When did you catch Down’s syndrome? 9 shocking errors made in assessments for PIP and ESA by Capita, Atos and Maximus. The Work and Pensions Select Committee received nearly 4,000 submissions – the most by a select committee inquiry – after calling for evidence on the assessments
A disabled woman was said to walk her dog daily in a medical assessment report, despite not owning one and being barely able to walk, according to evidence submitted to MPs.
The Work and Pensions Select Committee received nearly 4,000 submissions – the most by a select committee inquiry – after calling for evidence on the assessments for personal independence payment (PIP) and Employment and Support Allowance (ESA).
The MPs said: “We were so impressed and moved by the response we are today publishing a collection of just a few of the thousands of stories claimants shared with us.”
The report highlighted people with Down’s syndrome asked when they “caught” it, a woman reporting frequent suicidal thoughts asked why she had not yet killed herself.
Stories from claimants – released by the committee ahead of the publication of their final report on PIP and ESA assessments next week – showed relevant information was often omitted from, and fundamental errors included in, the medical assessment reports.
In September the committee asked benefit claimants to submit evidence of their experiences with the medical assessments for disability benefits PIP and ESA carried out for DWP by private contractors Capita, Atos and Maximus.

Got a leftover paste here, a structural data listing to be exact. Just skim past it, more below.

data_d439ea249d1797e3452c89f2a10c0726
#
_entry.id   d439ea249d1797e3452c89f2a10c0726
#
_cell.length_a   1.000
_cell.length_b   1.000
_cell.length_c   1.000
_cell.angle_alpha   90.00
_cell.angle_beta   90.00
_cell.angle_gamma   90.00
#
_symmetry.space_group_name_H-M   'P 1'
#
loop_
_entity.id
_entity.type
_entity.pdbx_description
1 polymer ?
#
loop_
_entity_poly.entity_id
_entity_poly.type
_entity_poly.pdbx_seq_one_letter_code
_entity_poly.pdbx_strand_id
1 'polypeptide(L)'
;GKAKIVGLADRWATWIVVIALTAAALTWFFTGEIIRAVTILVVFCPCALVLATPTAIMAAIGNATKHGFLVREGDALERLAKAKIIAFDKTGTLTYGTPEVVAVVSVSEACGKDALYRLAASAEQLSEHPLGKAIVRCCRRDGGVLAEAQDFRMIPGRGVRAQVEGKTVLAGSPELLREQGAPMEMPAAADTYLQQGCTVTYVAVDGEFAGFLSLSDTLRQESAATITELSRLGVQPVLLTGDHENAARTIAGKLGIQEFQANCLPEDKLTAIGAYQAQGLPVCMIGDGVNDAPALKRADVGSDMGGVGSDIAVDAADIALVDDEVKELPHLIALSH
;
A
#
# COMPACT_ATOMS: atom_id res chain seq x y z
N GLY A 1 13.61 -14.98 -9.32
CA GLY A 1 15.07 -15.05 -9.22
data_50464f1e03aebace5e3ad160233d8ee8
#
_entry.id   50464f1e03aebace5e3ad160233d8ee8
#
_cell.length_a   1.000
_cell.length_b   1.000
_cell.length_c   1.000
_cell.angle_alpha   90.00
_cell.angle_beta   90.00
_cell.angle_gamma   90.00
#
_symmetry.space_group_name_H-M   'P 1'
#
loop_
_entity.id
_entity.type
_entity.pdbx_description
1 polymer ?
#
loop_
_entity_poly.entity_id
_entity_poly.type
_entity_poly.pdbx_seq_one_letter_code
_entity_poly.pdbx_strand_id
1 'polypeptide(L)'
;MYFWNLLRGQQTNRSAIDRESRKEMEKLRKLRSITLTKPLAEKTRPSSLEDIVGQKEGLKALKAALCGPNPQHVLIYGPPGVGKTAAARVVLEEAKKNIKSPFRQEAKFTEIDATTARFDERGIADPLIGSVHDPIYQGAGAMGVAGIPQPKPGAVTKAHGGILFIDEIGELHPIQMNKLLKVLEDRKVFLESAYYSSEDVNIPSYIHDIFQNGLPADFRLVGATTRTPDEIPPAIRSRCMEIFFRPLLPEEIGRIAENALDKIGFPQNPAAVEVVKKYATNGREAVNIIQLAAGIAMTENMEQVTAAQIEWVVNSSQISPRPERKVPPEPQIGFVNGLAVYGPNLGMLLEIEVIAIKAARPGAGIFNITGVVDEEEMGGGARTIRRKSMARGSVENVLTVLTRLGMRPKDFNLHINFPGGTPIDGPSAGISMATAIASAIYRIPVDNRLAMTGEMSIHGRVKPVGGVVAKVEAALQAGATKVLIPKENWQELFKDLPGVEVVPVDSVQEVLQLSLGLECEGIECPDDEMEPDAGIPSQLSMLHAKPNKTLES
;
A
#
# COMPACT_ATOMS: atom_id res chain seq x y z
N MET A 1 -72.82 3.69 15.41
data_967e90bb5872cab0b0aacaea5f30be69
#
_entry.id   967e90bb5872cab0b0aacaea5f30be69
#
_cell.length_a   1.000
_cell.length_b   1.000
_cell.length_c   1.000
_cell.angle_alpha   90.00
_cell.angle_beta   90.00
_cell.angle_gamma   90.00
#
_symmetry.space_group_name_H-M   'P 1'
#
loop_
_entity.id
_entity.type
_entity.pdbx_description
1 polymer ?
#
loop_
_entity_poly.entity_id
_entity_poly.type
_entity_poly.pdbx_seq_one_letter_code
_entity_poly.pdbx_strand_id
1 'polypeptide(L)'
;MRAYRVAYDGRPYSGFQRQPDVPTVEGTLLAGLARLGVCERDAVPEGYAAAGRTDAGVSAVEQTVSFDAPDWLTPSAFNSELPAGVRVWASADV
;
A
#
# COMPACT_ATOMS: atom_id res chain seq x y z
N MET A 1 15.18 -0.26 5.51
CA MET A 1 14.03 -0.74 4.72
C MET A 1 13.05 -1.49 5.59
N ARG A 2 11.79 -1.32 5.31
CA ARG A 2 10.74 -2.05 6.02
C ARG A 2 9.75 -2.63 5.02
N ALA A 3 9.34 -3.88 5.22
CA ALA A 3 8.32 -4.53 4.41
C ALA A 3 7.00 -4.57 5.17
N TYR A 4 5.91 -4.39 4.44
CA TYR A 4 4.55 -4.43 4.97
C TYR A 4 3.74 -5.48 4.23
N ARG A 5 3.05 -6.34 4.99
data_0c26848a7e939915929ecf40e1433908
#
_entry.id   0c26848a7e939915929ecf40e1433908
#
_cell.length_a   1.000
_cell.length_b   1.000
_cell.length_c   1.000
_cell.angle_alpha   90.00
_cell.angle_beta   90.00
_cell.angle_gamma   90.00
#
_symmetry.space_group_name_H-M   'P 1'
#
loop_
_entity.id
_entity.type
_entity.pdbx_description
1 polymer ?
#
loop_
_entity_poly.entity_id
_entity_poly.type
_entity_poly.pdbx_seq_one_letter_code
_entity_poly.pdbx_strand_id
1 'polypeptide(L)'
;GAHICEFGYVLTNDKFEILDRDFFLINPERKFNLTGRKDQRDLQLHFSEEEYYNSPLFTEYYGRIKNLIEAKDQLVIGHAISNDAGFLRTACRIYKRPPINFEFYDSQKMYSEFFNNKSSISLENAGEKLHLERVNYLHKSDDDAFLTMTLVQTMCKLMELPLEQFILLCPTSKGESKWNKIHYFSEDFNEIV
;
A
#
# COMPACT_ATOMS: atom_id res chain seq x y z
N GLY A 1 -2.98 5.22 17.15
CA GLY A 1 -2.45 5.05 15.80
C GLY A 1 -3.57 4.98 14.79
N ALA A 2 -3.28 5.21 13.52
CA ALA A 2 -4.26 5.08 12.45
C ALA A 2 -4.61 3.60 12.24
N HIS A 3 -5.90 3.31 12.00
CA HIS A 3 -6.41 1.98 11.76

Nearly 4,000 people replied – the most ever received by a select committee inquiry, by an order of magnitude.
The committee described the accounts as “honest and often distressing” and said that they showed clear patterns.
Since 2013 there have been 170,000 PIP appeals taken to the Tribunal: Claimants won in 108,000 cases – 63%. In the same time, there have been 53,000 ESA appeals. Claimants won in 32,000 – or 60% – of those cases.
Chair of the work and pensions committee Frank Field said: “We’ve never had so many submissions from people that haven’t been organised so we’ve had over three thousand people
“I don’t think any select committee has had more voters, ordinary people writing in wanting to be part of the inquiry.
“We’re massively grateful because what they can’t see but we can see is there are common patterns of how they are all treated.”
Laura Wetherly, who is co-chair of the Disability Benefits Consortium and Policy Manager at the MS Society, said: “Far too often our organisations hear from disabled people who’ve had harrowing experiences trying to rightly access disability benefits.
“Assessors ask insulting and irrelevant questions, such as when someone with a progressive condition will recover, what their favourite meal is, and what level of education they have. People continue to be horrified by the multiple errors in their assessment reports – and we know lots of people don’t get to see their report, so this is likely just the tip of the iceberg.
“With assessors having such poor understanding of unpredictable conditions like MS, it’s little wonder thousands have had support reduced or removed. The Government must urgently take responsibility for improving the quality and accuracy of assessments, and we hope to see some bold recommendations from the Work and Pensions Select Committee on how to achieve this.”
1) When did you catch Down’s syndrome?